Student nurse said that he has slept in the car during work shifts to save fuel costs.
Jake Benjamin Smart, a student nurse in mental health at Ulster University's Magee campus near Londonderry, is Jake Benjamin Smart.
A third-year student has asked the Department of Health for an increase in the travel allowance that students receive.
Robin Swann, Health Minister, announced an increase in the payments to most social and health care workers last month.
The Department of Health stated in a statement that they are reviewing the mileage rate for students starting in September.
The third-year nursing student spoke to BBC Radio Foyle and said that he and his peers are experiencing financial difficulties due to the current cost-of-living crisis.
"The cost of living has increased, diesel and petrol prices have gone up, and now we live off PS430 per month.
We are not advised to work around this course as it is a full-time program.
"I know of students, including myself, who had to sleep in cars at the hospital grounds, because they couldn't afford to travel back home or travel up to their placement the next day."
Smart stated that student nurses are under a lot of financial strain at the moment and that the situation is not sustainable.
"I work seven days a semaine and do 40 hours a weeks as a student nurse. I also pull extra shifts to ensure that my rent is paid, and that the children get food.
"Yes, our course is funded. Not everyone has that luxury. But because it's funded, we only have a bursary. We don't have any right to student loans or maintenance loans.
According to Mr Smart, students can only claim mileage up to a certain amount depending on how far they live from the university.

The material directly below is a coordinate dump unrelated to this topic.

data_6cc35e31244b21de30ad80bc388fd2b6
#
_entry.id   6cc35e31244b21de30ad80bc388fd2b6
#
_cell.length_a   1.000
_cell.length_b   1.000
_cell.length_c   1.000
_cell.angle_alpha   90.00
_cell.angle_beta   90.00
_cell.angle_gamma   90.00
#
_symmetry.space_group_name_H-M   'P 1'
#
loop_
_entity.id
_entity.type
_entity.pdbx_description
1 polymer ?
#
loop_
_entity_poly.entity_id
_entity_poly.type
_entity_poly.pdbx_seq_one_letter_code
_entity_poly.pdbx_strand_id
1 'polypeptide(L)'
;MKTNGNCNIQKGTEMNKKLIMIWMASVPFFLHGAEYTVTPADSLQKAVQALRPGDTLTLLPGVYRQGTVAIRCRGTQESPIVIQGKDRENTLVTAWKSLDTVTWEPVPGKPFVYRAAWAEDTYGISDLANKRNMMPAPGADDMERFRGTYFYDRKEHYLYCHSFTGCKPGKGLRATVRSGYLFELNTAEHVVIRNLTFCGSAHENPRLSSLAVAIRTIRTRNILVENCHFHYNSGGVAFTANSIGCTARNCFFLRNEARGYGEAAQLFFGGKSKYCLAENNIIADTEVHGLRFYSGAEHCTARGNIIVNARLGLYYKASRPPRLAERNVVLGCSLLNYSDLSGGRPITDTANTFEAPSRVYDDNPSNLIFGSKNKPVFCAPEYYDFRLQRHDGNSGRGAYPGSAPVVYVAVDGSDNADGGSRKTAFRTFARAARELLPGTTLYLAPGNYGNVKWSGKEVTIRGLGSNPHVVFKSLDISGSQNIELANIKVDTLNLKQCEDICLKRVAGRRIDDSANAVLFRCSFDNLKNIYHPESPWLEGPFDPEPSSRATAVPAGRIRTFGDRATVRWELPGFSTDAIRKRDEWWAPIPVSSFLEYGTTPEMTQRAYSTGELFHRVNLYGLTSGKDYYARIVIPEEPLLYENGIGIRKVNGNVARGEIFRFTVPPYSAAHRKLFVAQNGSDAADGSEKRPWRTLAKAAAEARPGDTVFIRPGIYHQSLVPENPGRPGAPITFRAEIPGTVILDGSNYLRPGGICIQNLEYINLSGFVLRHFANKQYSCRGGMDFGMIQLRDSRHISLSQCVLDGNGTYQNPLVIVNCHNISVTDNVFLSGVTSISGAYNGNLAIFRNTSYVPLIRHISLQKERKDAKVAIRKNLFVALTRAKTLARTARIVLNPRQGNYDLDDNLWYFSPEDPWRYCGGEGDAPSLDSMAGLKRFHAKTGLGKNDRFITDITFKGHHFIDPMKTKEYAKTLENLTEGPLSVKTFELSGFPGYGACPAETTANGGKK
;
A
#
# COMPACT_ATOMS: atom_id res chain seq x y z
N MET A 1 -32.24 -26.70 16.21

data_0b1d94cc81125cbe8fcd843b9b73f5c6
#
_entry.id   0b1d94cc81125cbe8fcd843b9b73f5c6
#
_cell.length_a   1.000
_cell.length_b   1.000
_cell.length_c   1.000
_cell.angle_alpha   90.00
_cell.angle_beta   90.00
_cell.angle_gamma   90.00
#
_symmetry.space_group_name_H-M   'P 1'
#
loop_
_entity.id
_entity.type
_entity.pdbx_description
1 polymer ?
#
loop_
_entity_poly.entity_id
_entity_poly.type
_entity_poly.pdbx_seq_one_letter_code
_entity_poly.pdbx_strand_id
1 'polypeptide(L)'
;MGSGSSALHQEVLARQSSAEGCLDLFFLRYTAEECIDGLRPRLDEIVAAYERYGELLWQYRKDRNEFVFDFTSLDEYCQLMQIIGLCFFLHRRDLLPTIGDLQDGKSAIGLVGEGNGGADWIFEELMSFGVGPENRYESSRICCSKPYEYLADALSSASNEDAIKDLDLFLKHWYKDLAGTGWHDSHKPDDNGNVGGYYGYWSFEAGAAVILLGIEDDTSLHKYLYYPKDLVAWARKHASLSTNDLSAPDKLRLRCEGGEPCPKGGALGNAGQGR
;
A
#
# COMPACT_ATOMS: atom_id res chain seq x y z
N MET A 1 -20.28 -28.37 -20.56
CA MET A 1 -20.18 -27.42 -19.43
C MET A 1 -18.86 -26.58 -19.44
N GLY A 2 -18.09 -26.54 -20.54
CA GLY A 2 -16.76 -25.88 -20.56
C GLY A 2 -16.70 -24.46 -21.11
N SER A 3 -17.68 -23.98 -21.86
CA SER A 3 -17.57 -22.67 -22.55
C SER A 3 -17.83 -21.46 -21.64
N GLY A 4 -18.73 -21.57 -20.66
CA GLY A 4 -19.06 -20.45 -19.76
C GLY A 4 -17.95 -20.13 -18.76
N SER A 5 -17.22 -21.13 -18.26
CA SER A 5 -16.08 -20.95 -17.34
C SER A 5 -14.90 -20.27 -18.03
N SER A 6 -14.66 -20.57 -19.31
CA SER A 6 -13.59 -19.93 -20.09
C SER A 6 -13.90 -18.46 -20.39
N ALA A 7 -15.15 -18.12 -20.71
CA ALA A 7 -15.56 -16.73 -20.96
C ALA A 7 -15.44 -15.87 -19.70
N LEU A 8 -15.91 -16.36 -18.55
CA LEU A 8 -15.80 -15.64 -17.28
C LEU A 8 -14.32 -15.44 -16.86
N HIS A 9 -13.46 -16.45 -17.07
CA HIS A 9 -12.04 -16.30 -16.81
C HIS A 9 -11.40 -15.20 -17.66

"Suppose you live 20 miles from the university, and your placement is 60. You can claim 40 miles for the distance you traveled to get there.
Rita Devlin (Director of the Royal College of Nursing in Northern Ireland) said that she was "very concerned" about student nurses being forced out of nursing training due to the current cost-of-living crisis.
"The student bursary has not changed or moved in the last 10 years. It is currently PS430 per month for students.
"The bursary is meant to provide them with the financial support they need to continue working."
She said, "A student nurse works half the time in student placements. We are very concerned about the impact of the cost-of living crisis on our students."
"Students can claim mileage at 24.4p per mile. If you consider that petrol and diesel prices have risen to nearly PS2 per litre, that doesn't make sense."
Ms. Devlin said that the mileage allowance was "the cherry on the cake" and called for an overall increase in the bursary allowance.
Ms Devlin stated that "we can't afford one student nurse to go, because we are so dependent on them coming in to fill the enormous vacancies in our healthcare service,"
She stated that she would be raising urgently the issue of student poverty with Robin Swann, Health Minister.
The Department of Health stated that nursing and midwifery students in training can apply for extra travel to places through the bursary office of Business Service Organisation (BSO).
According to the department, the process has been operating successfully for many years.
They also stated that if a claim is received from the bursary office, it is paid to the student the next month.